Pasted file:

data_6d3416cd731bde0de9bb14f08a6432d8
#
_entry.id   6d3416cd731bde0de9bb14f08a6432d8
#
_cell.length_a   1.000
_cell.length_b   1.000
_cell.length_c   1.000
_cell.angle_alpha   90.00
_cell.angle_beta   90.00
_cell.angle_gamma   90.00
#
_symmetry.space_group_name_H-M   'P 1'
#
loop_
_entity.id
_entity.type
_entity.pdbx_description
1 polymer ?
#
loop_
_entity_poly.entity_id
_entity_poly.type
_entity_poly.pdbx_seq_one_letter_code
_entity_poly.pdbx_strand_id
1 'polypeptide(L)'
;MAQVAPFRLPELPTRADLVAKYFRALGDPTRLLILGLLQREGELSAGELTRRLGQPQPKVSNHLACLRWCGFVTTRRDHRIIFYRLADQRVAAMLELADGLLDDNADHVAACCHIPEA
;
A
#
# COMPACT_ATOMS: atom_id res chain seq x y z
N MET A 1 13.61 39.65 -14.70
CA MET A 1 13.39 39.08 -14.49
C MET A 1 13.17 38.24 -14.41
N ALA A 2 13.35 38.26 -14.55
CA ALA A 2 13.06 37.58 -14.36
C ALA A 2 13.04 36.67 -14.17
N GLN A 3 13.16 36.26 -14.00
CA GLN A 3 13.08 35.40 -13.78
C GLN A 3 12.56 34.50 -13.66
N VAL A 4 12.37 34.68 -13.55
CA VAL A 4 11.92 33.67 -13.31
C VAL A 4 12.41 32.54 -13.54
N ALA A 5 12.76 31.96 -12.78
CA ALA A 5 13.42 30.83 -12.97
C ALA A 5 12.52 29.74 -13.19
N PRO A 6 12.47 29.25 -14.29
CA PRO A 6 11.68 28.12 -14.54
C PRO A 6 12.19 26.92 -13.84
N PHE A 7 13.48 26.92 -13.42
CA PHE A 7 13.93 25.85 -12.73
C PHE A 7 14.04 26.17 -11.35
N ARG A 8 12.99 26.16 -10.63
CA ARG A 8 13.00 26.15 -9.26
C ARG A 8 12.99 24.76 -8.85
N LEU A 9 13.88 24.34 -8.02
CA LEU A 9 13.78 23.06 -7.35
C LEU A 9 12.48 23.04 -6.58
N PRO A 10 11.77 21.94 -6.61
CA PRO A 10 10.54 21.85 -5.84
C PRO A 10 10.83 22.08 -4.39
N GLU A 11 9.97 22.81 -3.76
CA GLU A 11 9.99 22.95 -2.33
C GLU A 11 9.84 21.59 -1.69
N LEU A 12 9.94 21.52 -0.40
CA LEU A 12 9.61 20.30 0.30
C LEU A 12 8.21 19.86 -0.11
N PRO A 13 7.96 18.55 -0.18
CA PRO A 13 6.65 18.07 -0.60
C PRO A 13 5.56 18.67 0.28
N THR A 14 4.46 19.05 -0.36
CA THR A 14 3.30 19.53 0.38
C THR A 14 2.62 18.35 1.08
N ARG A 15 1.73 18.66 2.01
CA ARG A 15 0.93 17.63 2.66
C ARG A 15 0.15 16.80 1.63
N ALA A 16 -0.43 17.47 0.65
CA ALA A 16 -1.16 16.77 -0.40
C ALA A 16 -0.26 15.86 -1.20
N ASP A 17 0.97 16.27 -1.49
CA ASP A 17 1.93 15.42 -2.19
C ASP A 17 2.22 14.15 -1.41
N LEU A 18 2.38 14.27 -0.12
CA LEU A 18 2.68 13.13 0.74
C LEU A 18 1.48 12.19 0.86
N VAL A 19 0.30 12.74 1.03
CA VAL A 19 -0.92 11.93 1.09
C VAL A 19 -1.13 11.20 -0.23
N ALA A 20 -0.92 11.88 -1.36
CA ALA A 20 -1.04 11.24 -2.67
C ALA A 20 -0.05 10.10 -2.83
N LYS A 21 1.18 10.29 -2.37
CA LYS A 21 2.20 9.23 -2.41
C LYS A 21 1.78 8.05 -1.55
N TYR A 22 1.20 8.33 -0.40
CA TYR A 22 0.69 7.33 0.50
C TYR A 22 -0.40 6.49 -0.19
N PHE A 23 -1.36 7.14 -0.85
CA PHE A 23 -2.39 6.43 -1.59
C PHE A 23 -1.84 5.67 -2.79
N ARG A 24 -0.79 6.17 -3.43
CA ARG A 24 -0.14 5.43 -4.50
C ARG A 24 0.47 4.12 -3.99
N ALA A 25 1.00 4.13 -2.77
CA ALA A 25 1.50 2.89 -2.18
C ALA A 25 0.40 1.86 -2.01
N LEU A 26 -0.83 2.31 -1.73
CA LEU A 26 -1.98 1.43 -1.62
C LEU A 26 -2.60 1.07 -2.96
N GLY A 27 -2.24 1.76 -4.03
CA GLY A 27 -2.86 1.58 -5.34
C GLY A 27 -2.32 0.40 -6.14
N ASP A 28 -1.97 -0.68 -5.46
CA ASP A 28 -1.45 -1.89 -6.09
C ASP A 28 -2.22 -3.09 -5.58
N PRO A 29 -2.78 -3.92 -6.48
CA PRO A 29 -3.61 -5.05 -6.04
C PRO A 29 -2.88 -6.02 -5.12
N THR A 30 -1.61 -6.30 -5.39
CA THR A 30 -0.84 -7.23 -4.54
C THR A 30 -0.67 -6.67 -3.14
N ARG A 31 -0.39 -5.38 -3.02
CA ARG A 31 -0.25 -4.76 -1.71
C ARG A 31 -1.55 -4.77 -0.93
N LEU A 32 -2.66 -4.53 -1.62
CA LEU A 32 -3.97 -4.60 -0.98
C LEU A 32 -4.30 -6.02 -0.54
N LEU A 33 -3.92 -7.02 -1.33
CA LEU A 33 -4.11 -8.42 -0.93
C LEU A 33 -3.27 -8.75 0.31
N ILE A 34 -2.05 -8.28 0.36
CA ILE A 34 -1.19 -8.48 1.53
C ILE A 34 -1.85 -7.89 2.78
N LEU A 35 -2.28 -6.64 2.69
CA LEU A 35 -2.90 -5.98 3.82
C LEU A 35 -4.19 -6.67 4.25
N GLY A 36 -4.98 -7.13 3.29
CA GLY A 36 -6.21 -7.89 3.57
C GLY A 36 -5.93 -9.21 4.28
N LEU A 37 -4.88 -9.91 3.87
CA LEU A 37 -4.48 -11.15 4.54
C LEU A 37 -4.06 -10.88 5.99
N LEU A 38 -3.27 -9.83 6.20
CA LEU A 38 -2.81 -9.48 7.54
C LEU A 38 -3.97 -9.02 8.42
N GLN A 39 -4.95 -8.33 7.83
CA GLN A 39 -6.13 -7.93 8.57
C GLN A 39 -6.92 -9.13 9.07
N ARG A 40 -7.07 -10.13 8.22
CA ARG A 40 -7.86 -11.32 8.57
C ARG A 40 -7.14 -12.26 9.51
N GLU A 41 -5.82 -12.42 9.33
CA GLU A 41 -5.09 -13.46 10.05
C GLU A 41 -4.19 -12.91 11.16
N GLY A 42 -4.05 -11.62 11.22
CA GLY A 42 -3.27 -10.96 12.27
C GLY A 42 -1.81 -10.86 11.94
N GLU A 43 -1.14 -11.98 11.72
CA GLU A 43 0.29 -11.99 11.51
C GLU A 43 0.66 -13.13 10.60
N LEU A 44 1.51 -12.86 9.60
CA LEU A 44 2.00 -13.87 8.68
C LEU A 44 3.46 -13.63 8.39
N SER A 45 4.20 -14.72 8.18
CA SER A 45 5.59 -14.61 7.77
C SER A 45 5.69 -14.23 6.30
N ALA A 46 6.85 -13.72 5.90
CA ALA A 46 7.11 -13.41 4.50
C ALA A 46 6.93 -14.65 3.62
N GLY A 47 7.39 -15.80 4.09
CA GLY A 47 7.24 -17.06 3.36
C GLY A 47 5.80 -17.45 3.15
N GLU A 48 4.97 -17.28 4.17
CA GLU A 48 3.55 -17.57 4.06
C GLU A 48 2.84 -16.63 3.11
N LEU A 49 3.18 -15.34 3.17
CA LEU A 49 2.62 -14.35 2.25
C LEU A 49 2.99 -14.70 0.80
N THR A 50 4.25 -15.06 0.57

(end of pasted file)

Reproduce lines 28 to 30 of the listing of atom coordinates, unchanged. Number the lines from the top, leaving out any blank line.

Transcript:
A
#
# COMPACT_ATOMS: atom_id res chain seq x y z